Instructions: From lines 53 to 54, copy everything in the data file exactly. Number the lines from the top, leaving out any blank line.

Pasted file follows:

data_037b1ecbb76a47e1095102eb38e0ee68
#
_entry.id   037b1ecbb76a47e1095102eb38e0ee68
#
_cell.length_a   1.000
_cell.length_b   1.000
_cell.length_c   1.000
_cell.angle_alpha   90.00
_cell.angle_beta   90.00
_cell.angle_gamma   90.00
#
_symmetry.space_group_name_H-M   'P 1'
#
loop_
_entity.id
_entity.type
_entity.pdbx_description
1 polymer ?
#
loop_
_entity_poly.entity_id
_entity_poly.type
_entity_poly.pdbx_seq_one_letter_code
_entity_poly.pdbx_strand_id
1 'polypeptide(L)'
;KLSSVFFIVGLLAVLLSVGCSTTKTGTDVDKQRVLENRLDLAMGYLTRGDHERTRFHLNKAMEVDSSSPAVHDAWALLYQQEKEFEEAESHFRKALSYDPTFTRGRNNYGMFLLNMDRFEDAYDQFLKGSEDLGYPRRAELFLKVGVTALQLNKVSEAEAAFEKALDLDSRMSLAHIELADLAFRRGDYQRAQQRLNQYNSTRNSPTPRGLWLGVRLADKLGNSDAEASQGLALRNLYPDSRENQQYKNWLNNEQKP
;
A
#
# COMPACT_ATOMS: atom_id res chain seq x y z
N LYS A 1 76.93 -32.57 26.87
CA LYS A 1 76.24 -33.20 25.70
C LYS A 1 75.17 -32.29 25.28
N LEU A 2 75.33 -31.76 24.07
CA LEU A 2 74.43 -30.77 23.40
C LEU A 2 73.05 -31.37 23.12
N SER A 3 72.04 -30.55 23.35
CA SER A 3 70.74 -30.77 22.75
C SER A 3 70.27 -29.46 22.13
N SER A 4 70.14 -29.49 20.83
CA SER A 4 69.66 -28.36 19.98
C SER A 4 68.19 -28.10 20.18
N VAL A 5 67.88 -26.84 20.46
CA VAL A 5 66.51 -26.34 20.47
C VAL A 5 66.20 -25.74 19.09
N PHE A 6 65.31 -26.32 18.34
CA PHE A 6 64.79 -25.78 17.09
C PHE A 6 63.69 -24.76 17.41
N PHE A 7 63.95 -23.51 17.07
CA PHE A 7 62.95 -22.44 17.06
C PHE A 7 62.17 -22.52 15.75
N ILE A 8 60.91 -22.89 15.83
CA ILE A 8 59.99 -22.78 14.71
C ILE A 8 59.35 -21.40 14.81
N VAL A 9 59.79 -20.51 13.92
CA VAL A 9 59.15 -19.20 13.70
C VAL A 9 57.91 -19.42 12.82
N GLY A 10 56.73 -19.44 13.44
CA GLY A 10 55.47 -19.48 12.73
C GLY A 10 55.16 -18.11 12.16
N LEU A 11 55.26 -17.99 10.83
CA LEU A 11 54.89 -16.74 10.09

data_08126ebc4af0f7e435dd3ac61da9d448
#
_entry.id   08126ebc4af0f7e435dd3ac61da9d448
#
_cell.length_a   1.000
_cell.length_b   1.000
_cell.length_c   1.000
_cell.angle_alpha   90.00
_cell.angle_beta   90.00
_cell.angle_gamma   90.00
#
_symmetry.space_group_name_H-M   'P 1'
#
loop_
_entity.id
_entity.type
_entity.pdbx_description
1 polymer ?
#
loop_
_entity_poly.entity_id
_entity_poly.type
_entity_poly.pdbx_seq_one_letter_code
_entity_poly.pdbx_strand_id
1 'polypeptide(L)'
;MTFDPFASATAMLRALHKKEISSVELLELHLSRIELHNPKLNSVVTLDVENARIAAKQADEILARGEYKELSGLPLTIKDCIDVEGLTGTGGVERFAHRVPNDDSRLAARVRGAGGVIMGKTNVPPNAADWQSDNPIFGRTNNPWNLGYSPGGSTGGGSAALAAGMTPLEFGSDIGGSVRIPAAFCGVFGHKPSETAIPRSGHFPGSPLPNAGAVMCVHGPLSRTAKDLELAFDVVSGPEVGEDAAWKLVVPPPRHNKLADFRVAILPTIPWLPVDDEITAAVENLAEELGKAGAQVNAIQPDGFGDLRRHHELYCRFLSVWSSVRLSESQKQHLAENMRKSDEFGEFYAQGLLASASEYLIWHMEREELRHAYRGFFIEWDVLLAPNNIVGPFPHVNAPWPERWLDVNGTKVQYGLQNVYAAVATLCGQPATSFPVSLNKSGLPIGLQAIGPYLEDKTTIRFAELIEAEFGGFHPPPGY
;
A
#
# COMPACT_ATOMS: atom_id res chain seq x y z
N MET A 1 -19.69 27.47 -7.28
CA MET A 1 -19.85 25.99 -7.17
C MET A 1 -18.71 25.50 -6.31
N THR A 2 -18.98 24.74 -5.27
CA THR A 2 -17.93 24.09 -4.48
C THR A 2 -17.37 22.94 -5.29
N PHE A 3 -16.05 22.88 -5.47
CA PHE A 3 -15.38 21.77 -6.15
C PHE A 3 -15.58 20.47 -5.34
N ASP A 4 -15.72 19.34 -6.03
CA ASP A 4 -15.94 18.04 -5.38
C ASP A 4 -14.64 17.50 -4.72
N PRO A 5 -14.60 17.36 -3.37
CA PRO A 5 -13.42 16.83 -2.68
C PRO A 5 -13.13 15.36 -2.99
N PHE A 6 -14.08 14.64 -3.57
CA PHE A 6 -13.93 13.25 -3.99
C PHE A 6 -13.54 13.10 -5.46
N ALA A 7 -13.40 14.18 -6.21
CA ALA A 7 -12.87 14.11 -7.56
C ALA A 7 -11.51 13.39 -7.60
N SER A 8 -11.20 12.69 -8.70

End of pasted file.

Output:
CA ILE A 8 59.99 -22.78 14.71
C ILE A 8 59.35 -21.40 14.81